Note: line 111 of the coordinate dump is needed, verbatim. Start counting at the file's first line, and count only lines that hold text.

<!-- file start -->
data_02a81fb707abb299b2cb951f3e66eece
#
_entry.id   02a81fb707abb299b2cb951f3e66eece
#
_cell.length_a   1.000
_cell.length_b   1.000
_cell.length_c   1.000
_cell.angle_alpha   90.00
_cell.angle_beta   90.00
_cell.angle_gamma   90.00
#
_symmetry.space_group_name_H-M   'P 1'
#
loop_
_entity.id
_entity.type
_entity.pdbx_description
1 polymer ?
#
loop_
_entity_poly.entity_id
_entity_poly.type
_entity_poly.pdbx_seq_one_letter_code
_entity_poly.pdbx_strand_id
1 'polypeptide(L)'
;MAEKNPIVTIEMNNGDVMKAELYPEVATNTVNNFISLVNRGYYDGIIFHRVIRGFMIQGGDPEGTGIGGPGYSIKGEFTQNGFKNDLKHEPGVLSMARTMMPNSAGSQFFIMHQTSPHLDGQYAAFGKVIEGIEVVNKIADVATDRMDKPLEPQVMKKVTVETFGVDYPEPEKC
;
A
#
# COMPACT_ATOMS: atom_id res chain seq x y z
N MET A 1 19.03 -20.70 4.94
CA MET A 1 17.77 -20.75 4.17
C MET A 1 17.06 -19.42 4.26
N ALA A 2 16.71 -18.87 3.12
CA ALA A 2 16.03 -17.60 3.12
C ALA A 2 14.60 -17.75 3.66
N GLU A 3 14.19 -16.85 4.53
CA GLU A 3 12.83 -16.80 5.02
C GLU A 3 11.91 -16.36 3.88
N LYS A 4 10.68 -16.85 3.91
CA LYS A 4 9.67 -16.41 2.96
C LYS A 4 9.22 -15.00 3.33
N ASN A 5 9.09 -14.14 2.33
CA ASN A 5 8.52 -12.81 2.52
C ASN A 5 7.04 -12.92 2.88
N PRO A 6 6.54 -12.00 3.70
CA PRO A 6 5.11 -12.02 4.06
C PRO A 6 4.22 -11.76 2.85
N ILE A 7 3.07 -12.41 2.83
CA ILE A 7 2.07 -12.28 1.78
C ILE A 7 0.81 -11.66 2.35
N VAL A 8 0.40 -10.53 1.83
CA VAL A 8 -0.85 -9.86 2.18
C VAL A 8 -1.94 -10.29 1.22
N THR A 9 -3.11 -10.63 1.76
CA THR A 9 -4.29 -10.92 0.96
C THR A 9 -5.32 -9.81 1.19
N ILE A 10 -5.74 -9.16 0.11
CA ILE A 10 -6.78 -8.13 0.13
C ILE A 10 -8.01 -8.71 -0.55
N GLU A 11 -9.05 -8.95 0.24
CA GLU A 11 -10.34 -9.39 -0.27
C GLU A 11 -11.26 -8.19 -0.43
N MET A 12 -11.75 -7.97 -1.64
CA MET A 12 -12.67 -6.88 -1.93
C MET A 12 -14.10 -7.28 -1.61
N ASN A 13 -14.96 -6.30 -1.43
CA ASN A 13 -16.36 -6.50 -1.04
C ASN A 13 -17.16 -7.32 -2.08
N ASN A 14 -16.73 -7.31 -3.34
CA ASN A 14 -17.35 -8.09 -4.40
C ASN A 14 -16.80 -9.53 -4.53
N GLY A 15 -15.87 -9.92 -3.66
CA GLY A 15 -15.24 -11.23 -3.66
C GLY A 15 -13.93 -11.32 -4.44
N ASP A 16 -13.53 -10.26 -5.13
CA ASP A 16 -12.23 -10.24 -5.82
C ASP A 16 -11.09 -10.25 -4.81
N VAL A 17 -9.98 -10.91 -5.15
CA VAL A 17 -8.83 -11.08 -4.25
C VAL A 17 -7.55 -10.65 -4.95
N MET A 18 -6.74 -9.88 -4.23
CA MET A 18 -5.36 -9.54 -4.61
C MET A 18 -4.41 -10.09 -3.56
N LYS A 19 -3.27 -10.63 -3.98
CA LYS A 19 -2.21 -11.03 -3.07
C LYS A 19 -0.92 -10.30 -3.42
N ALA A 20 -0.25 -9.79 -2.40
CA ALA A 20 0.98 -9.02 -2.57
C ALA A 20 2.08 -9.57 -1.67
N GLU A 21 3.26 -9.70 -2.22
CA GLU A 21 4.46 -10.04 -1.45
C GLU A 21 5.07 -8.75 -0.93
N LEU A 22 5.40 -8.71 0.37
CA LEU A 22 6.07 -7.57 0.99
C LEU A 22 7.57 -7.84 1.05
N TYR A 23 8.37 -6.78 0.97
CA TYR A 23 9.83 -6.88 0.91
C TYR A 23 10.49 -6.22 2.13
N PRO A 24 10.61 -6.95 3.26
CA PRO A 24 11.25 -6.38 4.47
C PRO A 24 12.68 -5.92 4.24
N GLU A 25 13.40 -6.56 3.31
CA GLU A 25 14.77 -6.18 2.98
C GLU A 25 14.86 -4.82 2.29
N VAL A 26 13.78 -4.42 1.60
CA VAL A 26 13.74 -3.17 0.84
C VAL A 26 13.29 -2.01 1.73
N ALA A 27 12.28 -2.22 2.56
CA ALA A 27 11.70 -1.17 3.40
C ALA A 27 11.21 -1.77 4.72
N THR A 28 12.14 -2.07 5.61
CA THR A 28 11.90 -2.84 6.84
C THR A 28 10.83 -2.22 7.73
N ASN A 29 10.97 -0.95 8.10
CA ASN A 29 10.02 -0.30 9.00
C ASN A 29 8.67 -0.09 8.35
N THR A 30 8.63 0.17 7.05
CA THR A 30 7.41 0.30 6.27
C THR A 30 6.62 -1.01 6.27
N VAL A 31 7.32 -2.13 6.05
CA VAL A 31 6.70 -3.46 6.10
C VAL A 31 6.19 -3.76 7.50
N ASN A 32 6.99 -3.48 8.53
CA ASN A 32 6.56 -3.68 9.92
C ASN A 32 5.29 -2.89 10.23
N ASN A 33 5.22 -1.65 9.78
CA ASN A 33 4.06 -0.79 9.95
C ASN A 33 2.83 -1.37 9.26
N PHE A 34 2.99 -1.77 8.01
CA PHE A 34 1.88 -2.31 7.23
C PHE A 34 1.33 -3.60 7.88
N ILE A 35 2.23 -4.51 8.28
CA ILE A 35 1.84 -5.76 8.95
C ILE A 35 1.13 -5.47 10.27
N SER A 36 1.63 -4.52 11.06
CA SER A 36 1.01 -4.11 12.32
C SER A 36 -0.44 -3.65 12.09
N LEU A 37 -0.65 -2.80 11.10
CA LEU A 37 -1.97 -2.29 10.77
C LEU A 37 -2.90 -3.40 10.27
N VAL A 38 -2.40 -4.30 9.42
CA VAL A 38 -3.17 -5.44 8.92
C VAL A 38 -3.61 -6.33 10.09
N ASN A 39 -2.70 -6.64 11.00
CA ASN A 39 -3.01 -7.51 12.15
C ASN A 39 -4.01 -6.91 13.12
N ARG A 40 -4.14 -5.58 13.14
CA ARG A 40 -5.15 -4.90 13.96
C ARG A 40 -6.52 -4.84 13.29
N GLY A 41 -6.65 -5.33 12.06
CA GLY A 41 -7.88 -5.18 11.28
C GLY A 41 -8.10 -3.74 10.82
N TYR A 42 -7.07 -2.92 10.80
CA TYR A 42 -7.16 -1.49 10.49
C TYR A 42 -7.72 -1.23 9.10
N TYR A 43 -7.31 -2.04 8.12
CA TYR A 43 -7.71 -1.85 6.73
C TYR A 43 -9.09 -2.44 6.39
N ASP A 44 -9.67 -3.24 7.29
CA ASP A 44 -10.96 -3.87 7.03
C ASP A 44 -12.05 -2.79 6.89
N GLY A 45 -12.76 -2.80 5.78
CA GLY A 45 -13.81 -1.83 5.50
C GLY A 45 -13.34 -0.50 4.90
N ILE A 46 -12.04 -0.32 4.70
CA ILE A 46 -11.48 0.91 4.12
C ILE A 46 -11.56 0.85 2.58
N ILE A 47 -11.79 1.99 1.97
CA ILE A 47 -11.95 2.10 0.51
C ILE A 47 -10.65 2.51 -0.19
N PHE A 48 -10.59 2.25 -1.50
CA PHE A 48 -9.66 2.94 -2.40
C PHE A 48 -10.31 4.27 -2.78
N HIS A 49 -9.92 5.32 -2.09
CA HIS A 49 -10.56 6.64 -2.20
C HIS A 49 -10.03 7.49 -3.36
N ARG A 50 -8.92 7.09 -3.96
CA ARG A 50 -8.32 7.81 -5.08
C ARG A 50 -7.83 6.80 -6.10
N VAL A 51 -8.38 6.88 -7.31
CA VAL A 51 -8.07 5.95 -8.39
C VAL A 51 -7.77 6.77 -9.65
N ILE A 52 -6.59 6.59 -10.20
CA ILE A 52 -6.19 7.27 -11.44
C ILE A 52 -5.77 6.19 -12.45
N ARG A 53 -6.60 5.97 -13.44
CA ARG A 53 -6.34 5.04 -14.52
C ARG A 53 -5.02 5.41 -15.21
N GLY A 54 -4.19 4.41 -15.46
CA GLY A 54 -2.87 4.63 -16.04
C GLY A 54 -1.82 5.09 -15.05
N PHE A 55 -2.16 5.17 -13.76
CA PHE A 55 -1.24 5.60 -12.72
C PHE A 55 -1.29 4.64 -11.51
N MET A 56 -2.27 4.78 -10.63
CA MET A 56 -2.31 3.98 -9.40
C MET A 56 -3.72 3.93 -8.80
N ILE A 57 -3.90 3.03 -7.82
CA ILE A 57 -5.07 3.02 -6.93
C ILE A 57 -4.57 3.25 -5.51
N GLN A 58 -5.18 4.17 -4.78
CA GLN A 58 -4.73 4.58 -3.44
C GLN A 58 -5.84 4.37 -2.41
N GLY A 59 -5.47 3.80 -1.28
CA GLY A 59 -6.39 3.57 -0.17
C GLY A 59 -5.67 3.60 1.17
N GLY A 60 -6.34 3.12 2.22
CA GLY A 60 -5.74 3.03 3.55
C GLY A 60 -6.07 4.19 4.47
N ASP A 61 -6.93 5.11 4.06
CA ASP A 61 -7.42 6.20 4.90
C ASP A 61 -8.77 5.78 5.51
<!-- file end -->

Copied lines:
C ALA A 27 11.21 -1.77 4.72